Fighting Your Insurance Company after Disaster Strikes

Top of Mind with Julie Rose

  • Sep 26, 2017 11:00 pm
  • 20:11

Guest: Phillip Sanov, JD, Insurance Attorney, Merlin Law Group, Houston It’s been a month since Hurricane Harvey devastated Houston with torrential rains and floods. Victims have been busy with the unpleasant tasks of clearing debris, assessing the damage and filing claims with their insurance companies. Even though insurance companies are supposed to have your back when disaster strikes, the battle to get your claims paid can be as exhausting as the cleanup itself.

History and Culture Define Race in America

20:07 MINS

Guest: Jacqueline Chen, PhD, Assistant Professor of Social Psychology, University of Utah When you’re asked to check a box for your racial identity on a questionnaire – like the US Census – does it ever give you a moment’s pause? Maybe you’re white and the answer is automatic. Maybe your parents or grandparents married someone with skin color different from their own. So, which are you? Does race just mean skin color? Or is it as much about where you come from?   The way we, in America, think about race, is directly tied to the history of race relations in this country.  And to prove that, University of Utah social psychologist Jacqueline Chen did an experiment comparing Americans and Brazilians on a series of questions about race. The results are thought-provoking.

Guest: Jacqueline Chen, PhD, Assistant Professor of Social Psychology, University of Utah When you’re asked to check a box for your racial identity on a questionnaire – like the US Census – does it ever give you a moment’s pause? Maybe you’re white and the answer is automatic. Maybe your parents or grandparents married someone with skin color different from their own. So, which are you? Does race just mean skin color? Or is it as much about where you come from?   The way we, in America, think about race, is directly tied to the history of race relations in this country.  And to prove that, University of Utah social psychologist Jacqueline Chen did an experiment comparing Americans and Brazilians on a series of questions about race. The results are thought-provoking.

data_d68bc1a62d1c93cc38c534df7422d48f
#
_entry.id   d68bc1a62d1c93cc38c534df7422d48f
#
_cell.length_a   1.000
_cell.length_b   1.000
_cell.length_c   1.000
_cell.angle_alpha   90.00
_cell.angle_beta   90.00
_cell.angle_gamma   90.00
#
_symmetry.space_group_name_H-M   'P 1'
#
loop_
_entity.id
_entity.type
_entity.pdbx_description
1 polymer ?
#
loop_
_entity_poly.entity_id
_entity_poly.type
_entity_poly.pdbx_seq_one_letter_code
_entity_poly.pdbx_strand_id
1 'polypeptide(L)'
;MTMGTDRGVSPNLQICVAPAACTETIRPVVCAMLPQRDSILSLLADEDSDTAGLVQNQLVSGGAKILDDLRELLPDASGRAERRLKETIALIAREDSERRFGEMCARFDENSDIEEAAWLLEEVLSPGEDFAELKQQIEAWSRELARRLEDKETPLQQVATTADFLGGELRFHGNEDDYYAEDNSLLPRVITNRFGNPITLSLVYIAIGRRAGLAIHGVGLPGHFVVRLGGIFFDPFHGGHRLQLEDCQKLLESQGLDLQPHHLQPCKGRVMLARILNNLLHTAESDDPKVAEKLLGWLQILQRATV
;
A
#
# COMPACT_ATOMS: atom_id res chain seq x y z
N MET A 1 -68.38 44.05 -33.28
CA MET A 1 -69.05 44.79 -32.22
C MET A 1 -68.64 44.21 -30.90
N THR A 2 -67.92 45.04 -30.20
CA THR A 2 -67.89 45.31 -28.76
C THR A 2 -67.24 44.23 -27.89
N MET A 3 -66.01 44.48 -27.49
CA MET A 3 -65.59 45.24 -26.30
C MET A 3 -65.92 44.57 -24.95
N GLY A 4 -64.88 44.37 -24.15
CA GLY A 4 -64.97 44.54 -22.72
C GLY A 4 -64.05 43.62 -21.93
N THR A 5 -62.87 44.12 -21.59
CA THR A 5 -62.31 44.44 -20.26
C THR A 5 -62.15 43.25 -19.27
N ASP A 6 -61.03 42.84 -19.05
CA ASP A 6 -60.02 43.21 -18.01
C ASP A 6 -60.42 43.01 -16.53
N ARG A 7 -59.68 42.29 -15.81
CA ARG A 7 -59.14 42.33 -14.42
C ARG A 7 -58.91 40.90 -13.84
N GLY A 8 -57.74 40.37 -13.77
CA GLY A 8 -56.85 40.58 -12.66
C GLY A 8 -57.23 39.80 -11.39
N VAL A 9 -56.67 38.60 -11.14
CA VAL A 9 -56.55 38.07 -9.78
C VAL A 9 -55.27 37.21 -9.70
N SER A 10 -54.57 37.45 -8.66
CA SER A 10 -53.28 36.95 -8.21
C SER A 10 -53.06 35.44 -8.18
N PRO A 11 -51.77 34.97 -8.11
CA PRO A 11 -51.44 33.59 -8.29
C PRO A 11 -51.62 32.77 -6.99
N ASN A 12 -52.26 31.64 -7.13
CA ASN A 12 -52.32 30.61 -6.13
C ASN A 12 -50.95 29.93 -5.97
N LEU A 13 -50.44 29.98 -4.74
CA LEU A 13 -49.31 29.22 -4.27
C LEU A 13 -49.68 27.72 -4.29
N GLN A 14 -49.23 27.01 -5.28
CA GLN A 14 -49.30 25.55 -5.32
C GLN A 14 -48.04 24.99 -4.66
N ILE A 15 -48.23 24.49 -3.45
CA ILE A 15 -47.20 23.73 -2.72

Bison vs. Elk in the American West

16:44 MINS

Guest: Kurt Repanshek, Founder and Editor of National Parks Traveler  Bison in the American West are a conservation success story. Tens of millions are said to have roamed the continent when Europeans first arrived. And then bison were hunted to the edge of extinction - there were only about 200 left in the 1960s. Conservation efforts have brought the bison back to around half a million head today in the US. They’re an especially popular tourist attraction in Yellowstone National Park. But bison are not universally beloved. In states with large cattle ranching industries, bison are considered a disease-ridden scourge. Kurt Repanshek details this bison battle in a new report at NationalParksTraveler.org – the nonprofit national parks reporting project he founded.

Guest: Kurt Repanshek, Founder and Editor of National Parks Traveler  Bison in the American West are a conservation success story. Tens of millions are said to have roamed the continent when Europeans first arrived. And then bison were hunted to the edge of extinction - there were only about 200 left in the 1960s. Conservation efforts have brought the bison back to around half a million head today in the US. They’re an especially popular tourist attraction in Yellowstone National Park. But bison are not universally beloved. In states with large cattle ranching industries, bison are considered a disease-ridden scourge. Kurt Repanshek details this bison battle in a new report at NationalParksTraveler.org – the nonprofit national parks reporting project he founded.